by: Baran Bulkat, Attorney
During a Chapter 13 bankruptcy, you make monthly payments to a bankruptcy trustee who then pays those amounts to your creditors according to a specific repayment plan. Your repayment plan is the most important part of your bankruptcy because it details which debts will get paid through your bankruptcy as well as how much your creditors will receive. So let’s learn how the Chapter 13 repayment plan works.
Some debts are paid in full through your plan, others may be paid in part.
Certain debts have been deemed important enough by Congress to be characterized as "priority debts." These receive special treatment in your bankruptcy case. The most common priority debts are domestic support obligations such as alimony and child support, certain taxes, and wages owed to your employees. Priority debts must be paid in full through your repayment plan in your bankruptcy.
If a creditor has a right to take back property when you default (fail to make payments) on your loan obligation, then that is a “secured debt.” Examples of secured debts are your mortgage (which is secured by your house) and car loans. Each secured debt must be addressed in your repayment plan.
If you wish to surrender (give up) your house or car, you may do so in your plan. However, if you want to keep your house then all of your mortgage arrearages (payments you are behind on) must be paid in full through your repayment plan. Depending on where you live, some courts will require you to pay your ongoing mortgage payments through your plan as well but other courts will allow direct payments to the lender.
In most cases, you must also pay your car loans in full through your bankruptcy plan (unless you are surrendering the cars). This is usually a good thing because a Chapter 13 bankruptcy may allow you to reduce the principal balance and interest rate on your car loan through a "cramdown." Since your car payments will get stretched out over the life of your plan, this will likely reduce your monthly expenses as well. In certain situations, especially if your car is worth more than what you owe on it, you may also be able to exclude it from the plan and pay the lender directly outside of the bankruptcy.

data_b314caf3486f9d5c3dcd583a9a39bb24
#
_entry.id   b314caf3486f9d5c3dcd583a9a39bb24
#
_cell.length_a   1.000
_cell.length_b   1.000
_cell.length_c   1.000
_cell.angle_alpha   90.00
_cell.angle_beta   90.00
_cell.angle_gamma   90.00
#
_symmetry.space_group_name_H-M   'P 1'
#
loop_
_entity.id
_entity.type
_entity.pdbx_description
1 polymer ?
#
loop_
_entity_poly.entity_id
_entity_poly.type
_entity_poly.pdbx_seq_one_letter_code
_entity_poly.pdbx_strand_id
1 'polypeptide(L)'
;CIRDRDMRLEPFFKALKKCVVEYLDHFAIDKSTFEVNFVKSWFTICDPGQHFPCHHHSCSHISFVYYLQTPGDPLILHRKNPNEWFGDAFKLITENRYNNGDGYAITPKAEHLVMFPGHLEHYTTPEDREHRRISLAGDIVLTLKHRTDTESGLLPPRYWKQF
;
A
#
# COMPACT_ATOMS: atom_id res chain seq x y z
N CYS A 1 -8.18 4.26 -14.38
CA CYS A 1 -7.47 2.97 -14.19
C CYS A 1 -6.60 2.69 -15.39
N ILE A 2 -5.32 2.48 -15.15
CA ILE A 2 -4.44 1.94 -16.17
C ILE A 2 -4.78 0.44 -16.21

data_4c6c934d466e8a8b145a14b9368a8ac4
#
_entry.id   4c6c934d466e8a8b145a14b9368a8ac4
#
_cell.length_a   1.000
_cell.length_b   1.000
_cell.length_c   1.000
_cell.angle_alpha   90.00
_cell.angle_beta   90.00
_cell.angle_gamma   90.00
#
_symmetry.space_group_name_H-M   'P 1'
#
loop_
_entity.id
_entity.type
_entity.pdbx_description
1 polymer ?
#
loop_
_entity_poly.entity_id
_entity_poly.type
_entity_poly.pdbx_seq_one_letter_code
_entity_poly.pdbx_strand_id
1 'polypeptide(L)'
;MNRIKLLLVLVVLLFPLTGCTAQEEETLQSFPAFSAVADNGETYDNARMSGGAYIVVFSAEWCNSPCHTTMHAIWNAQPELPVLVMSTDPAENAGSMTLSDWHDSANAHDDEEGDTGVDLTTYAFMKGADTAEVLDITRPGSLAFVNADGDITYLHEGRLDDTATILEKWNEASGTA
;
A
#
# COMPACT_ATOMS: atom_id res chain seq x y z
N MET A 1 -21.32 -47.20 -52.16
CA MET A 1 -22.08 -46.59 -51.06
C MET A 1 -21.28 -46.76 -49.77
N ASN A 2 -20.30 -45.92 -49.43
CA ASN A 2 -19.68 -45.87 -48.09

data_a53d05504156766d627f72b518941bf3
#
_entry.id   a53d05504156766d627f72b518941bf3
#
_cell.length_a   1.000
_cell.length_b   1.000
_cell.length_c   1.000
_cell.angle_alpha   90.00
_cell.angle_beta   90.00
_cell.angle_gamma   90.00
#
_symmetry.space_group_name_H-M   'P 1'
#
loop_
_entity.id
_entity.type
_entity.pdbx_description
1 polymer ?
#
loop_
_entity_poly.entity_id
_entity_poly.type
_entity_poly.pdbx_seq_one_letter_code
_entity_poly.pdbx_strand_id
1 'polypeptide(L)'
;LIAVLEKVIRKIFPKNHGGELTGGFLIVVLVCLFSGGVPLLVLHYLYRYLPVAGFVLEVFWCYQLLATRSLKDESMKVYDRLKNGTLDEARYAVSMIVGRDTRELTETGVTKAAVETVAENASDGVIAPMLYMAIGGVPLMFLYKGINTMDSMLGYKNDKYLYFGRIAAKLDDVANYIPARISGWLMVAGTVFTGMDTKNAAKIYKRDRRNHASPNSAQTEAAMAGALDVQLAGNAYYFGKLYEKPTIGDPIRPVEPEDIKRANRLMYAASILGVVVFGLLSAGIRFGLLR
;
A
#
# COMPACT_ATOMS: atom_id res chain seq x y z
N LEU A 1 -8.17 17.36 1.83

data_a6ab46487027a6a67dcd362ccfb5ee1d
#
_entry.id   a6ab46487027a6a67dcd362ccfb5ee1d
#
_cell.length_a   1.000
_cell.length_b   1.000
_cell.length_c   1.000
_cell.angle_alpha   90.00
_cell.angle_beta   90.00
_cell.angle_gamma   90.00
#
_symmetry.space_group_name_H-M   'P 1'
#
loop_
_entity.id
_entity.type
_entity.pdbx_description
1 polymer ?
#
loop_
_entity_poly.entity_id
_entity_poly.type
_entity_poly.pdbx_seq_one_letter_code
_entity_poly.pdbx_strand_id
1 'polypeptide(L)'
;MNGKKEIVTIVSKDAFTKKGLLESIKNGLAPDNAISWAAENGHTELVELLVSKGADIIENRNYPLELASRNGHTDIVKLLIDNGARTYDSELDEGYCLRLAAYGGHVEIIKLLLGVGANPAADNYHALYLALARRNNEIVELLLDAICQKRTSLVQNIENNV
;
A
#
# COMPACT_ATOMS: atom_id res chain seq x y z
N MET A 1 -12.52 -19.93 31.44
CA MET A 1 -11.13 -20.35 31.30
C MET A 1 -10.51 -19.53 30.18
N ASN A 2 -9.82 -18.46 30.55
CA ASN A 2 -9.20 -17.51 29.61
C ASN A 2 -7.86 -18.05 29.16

Almost all of your remaining debts will be “nonpriority unsecured debts.” These include credit card debts, medical bills, and personal loans. These debts do not have to be paid in full and do not receive individual treatment in your bankruptcy plan. Instead, they are lumped together and paid a certain percentage (anywhere from 0% to 100%) of what is owed on them.
The percentage depends on your income because all of your disposable income after payment of priority and secured debts must go to your nonpriority unsecured creditors. These creditors usually end up receiving a small percentage or nothing at all, especially if your income is below the median income level of your state.
If you are paying back all of your creditors in full (including your nonpriority unsecured creditors), there is no length requirement except that your plan cannot be longer than 5 years.
If you won't be paying back all of your creditors in full (which is the case for most people), your plan length depends on whether your average income during the six months before you file bankruptcy is above or below that of the median income level of your state. If you are below the median, then your repayment plan only has to last three years. However, you can extend it to as much as five years depending on how much debt you have to pay back and what you can afford to pay each month. If your income is above median, then your repayment plan must last five years.
For more information on how long your plan will last and why, see How Long Does a Chapter 13 Repayment Plan Last?
When you complete all required payments under your plan, all of your priority debts, mortgage arrearages, and cars (if included in the plan) will be paid off. Your nonpriority unsecured debts, including any unpaid portions, will be discharged (wiped out) by your bankruptcy. One exception is student loans. Bankruptcy will not discharge student loans unless you can show that paying them will be an undue hardship on you, which is extremely hard to prove.